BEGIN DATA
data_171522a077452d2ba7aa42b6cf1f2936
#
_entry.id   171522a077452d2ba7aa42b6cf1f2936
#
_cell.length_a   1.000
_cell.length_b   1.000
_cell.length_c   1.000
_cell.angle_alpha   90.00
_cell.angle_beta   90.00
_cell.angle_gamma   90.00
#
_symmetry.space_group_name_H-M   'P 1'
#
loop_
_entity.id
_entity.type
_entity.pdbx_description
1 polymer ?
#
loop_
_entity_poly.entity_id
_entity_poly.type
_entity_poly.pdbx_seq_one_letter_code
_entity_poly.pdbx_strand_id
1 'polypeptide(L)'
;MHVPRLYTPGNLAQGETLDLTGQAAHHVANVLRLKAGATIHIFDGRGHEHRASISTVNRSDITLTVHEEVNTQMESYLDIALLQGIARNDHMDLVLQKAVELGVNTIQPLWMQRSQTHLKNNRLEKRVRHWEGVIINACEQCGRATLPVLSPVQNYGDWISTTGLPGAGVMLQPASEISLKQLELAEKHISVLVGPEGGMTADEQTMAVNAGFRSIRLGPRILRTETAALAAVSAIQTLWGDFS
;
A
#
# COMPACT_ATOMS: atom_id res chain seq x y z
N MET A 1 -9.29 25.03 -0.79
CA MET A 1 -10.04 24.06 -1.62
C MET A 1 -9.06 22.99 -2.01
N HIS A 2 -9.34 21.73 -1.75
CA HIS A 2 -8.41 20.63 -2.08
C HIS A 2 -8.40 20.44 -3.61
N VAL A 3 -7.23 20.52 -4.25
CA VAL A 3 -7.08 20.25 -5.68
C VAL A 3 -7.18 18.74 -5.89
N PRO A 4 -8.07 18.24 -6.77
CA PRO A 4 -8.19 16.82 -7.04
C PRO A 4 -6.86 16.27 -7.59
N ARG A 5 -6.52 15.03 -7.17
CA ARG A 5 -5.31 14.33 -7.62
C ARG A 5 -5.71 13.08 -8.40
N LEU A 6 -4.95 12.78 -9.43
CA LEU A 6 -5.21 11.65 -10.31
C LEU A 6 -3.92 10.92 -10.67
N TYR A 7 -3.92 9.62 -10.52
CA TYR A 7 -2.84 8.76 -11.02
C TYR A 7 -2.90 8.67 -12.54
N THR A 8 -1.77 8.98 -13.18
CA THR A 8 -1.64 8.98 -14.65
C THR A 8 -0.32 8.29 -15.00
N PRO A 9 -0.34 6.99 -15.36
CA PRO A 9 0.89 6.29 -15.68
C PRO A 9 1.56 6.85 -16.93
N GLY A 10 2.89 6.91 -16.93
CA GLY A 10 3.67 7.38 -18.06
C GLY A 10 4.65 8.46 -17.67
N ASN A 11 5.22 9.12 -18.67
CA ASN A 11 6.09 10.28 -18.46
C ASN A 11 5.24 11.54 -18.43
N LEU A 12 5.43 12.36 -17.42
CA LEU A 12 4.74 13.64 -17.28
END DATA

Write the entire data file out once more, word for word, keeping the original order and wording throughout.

data_171522a077452d2ba7aa42b6cf1f2936
#
_entry.id   171522a077452d2ba7aa42b6cf1f2936
#
_cell.length_a   1.000
_cell.length_b   1.000
_cell.length_c   1.000
_cell.angle_alpha   90.00
_cell.angle_beta   90.00
_cell.angle_gamma   90.00
#
_symmetry.space_group_name_H-M   'P 1'
#
loop_
_entity.id
_entity.type
_entity.pdbx_description
1 polymer ?
#
loop_
_entity_poly.entity_id
_entity_poly.type
_entity_poly.pdbx_seq_one_letter_code
_entity_poly.pdbx_strand_id
1 'polypeptide(L)'
;MHVPRLYTPGNLAQGETLDLTGQAAHHVANVLRLKAGATIHIFDGRGHEHRASISTVNRSDITLTVHEEVNTQMESYLDIALLQGIARNDHMDLVLQKAVELGVNTIQPLWMQRSQTHLKNNRLEKRVRHWEGVIINACEQCGRATLPVLSPVQNYGDWISTTGLPGAGVMLQPASEISLKQLELAEKHISVLVGPEGGMTADEQTMAVNAGFRSIRLGPRILRTETAALAAVSAIQTLWGDFS
;
A
#
# COMPACT_ATOMS: atom_id res chain seq x y z
N MET A 1 -9.29 25.03 -0.79
CA MET A 1 -10.04 24.06 -1.62
C MET A 1 -9.06 22.99 -2.01
N HIS A 2 -9.34 21.73 -1.75
CA HIS A 2 -8.41 20.63 -2.08
C HIS A 2 -8.40 20.44 -3.61
N VAL A 3 -7.23 20.52 -4.25
CA VAL A 3 -7.08 20.25 -5.68
C VAL A 3 -7.18 18.74 -5.89
N PRO A 4 -8.07 18.24 -6.77
CA PRO A 4 -8.19 16.82 -7.04
C PRO A 4 -6.86 16.27 -7.59
N ARG A 5 -6.52 15.03 -7.17
CA ARG A 5 -5.31 14.33 -7.62
C ARG A 5 -5.71 13.08 -8.40
N LEU A 6 -4.95 12.78 -9.43
CA LEU A 6 -5.21 11.65 -10.31
C LEU A 6 -3.92 10.92 -10.67
N TYR A 7 -3.92 9.62 -10.52
CA TYR A 7 -2.84 8.76 -11.02
C TYR A 7 -2.90 8.67 -12.54
N THR A 8 -1.77 8.98 -13.18
CA THR A 8 -1.64 8.98 -14.65
C THR A 8 -0.32 8.29 -15.00
N PRO A 9 -0.34 6.99 -15.36
CA PRO A 9 0.89 6.29 -15.68
C PRO A 9 1.56 6.85 -16.93
N GLY A 10 2.89 6.91 -16.93
CA GLY A 10 3.67 7.38 -18.06
C GLY A 10 4.65 8.46 -17.67
N ASN A 11 5.22 9.12 -18.67
CA ASN A 11 6.09 10.28 -18.46
C ASN A 11 5.24 11.54 -18.43
N LEU A 12 5.43 12.36 -17.42
CA LEU A 12 4.74 13.64 -17.28